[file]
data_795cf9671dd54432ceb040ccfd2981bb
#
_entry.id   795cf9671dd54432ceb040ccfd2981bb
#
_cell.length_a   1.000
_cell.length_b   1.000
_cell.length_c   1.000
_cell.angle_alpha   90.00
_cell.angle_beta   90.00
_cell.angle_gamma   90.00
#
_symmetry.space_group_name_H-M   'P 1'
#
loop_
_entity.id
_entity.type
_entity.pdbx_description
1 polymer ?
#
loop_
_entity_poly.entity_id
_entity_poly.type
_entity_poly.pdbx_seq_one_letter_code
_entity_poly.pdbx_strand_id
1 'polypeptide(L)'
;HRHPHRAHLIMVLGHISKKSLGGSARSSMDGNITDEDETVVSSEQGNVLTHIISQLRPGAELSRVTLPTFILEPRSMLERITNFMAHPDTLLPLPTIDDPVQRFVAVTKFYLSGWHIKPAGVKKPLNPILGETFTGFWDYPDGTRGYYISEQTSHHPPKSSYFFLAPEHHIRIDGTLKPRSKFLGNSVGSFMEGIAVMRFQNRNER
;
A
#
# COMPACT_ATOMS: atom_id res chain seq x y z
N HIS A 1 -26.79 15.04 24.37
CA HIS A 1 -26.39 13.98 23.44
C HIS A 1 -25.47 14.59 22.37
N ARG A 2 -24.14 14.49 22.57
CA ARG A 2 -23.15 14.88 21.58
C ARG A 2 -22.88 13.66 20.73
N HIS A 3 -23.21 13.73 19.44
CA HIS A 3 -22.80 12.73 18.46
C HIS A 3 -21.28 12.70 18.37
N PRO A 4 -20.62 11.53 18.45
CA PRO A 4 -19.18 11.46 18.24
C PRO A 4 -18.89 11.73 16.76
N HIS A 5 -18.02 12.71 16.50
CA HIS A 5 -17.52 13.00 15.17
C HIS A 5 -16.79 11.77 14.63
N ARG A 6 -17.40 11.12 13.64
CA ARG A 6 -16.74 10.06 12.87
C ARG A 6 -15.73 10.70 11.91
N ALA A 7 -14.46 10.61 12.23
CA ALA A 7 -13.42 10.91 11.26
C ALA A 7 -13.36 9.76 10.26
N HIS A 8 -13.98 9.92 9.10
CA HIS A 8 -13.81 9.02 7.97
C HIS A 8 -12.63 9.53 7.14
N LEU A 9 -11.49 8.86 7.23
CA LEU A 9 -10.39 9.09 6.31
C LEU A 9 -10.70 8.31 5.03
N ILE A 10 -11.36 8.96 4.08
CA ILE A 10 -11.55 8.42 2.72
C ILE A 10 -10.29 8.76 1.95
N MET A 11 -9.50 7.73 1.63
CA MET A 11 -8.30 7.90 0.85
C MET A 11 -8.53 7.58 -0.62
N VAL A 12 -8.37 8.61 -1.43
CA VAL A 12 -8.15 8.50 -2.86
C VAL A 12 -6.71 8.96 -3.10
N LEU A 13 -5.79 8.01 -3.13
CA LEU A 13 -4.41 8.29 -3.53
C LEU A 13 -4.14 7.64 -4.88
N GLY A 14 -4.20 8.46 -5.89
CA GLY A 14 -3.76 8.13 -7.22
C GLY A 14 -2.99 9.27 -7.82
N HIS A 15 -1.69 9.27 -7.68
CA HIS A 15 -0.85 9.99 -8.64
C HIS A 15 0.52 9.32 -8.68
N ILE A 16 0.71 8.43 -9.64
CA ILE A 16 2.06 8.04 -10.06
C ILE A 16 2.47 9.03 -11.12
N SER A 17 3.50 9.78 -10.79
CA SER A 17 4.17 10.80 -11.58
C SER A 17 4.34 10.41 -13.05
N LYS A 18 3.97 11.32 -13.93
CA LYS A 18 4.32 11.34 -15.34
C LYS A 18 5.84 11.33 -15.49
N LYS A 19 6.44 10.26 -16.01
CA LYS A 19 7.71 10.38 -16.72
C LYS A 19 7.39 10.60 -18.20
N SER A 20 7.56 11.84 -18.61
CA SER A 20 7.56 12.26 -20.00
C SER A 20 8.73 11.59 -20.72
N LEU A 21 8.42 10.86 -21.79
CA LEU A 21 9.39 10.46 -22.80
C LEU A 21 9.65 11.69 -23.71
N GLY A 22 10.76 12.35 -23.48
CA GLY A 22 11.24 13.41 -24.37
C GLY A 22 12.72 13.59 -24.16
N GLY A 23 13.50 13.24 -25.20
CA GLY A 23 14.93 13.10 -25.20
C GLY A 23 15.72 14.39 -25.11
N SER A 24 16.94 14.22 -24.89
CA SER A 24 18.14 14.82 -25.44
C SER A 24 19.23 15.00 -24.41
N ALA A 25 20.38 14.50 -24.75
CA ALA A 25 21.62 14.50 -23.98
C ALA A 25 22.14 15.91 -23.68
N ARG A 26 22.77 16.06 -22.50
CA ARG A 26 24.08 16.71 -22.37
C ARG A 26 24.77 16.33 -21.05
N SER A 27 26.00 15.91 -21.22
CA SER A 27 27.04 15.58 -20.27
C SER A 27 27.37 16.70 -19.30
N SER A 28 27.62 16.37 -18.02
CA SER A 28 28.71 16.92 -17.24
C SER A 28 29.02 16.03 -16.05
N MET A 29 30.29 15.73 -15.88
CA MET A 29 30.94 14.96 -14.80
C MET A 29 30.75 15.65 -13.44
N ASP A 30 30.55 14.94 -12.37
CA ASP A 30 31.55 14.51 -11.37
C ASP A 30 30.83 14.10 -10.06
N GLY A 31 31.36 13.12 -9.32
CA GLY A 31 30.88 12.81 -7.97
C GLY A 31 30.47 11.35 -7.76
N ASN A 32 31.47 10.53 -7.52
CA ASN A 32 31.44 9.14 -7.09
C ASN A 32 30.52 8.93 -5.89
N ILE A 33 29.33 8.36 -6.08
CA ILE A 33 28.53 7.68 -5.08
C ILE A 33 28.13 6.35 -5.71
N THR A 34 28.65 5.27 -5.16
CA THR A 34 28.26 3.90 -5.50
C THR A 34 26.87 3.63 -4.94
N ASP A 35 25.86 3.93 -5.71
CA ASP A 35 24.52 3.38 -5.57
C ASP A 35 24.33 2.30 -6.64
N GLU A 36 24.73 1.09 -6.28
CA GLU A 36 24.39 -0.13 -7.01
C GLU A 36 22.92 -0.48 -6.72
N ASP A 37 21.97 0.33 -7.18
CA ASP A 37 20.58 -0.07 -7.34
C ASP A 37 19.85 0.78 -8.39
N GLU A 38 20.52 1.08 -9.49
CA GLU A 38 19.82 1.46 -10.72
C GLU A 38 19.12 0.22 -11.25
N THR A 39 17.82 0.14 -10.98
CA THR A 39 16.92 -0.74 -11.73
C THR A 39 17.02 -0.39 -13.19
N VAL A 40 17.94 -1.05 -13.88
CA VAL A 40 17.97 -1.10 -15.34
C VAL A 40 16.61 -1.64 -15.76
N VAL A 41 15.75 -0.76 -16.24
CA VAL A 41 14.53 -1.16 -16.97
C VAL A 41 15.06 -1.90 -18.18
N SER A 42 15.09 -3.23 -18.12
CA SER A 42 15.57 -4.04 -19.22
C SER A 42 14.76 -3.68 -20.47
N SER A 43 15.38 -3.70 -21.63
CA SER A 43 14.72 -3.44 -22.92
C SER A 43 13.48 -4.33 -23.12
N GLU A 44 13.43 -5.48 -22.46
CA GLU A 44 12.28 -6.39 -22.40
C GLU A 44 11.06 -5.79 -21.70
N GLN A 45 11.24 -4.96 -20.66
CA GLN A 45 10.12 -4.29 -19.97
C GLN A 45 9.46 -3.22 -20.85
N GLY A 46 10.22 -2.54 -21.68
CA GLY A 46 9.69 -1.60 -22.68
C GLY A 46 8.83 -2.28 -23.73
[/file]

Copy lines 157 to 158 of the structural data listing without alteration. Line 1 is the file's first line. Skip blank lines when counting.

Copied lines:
N SER A 43 15.38 -3.70 -21.63
CA SER A 43 14.72 -3.44 -22.92